Photographs copyright of the various photographers
What I sometimes find useful to help me understand the thinking and concepts behind the photobooks I collect and write about here, are the occasional books that attempt to explore or describe the conceptual ideas of the photographer. Thus I wanted to share three books that have been sitting on my nightstand and which I have been poking at for the last couple of months.
All three of these books are very readable with the underlying concepts not confounded by vague or ambiguous terminology.
Susan Bright’s second edition of Art Photography Now (published by Thames & Hudson, 2011) is a stiff cover book that encompasses a substantial 238 pages, and the trim size is the largest of the three, thus providing large detailed photographs to absorb while in the reading. Bright attempts to explain the underlying concepts of contemporary photography by breaking photographs down into genres: portraits, landscape, narrative, object, fashion, document and city. For each of these sections, she supports her discussion by providing details of the work of a few of the contemporary photographers who may be exemplify this contemporary genre.
Photography the Whole Story (published by Prestel, 2012), is a book that is edited by Juliet Hacking, with the support of a vast team of contributors, with one contributor providing the details for the photographer(s) that accompanies each section. This is a very thick book with 573 pages and is not a quick read. The intent is to provide a chronological progression of how photography has evolved. A nice timeline is provided with the section discussions as trends, styles and types of photography have overlapped and this helps with the understanding of the potential interplay and possible context of the concepts. A photograph of a period photographer is then detailed over a two page spread to provide additional context for the section. As you should suspect, profiling a single photograph by Alfred Stiegiltz or Edward Steichen only hints at the possibilities, but does help with providing an overview of a particular trend. I found it interesting as to what the writer’s discussed of the photographs they analyzed. This book provides a nice historical grounding and context in which to place the current contemporary practices.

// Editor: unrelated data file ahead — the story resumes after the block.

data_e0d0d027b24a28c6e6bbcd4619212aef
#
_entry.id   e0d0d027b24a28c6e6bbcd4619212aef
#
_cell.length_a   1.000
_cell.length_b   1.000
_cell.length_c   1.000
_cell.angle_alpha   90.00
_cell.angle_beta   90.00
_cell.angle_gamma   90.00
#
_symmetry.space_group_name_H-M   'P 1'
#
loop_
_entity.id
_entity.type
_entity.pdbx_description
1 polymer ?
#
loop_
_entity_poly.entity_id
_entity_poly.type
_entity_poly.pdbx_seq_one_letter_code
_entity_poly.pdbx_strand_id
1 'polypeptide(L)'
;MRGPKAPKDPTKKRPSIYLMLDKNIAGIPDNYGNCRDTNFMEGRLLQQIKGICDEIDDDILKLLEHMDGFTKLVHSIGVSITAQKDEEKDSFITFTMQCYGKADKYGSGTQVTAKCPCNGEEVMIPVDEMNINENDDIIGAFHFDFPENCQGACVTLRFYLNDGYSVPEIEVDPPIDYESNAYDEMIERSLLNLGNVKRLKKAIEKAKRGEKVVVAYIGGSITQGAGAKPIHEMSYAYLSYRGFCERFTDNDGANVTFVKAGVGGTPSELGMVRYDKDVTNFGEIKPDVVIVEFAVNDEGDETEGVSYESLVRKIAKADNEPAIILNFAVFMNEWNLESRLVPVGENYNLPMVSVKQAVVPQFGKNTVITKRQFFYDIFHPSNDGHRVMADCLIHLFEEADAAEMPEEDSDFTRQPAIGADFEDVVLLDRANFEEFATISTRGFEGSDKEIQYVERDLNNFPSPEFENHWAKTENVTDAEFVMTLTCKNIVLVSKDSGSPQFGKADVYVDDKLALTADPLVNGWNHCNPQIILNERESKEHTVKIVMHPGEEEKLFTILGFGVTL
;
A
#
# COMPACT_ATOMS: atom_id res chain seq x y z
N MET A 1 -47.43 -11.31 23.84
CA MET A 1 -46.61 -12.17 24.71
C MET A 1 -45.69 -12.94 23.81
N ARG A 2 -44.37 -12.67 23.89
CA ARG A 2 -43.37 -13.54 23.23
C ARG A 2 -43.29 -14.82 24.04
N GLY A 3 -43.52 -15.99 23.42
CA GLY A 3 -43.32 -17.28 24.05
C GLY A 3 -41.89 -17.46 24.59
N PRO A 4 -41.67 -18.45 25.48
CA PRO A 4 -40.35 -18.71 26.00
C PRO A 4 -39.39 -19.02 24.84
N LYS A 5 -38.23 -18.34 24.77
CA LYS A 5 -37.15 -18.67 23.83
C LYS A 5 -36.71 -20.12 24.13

Elisabeth Couturier’s Talk about Contemporary Photography (published by Flammarion, 2012) is the smallest of the tree, a stiff cover book with 254 pages. Contemporary Photography is one of her many titles that she is the editorial director, including Design, Fashion, Cinema, Dance and Architecture. Similar to Bright, Couturier breaks down contemporary photography into genres (major concepts), providing a series of key dates and then profiles 30 photographers. Courturier has a section that discusses geographic influences.
Each of these books provide some interesting information and thoughts for consideration. Contemporary photography is not easy to write about, as the most current thinking is sometimes old news by the time a book is published. And each writer brings their own basis and context to their writing, probably with Courturier’s French background the strongest, and Photography the Whole Story having an equally strong English basis. Which is why they make for interesting reading.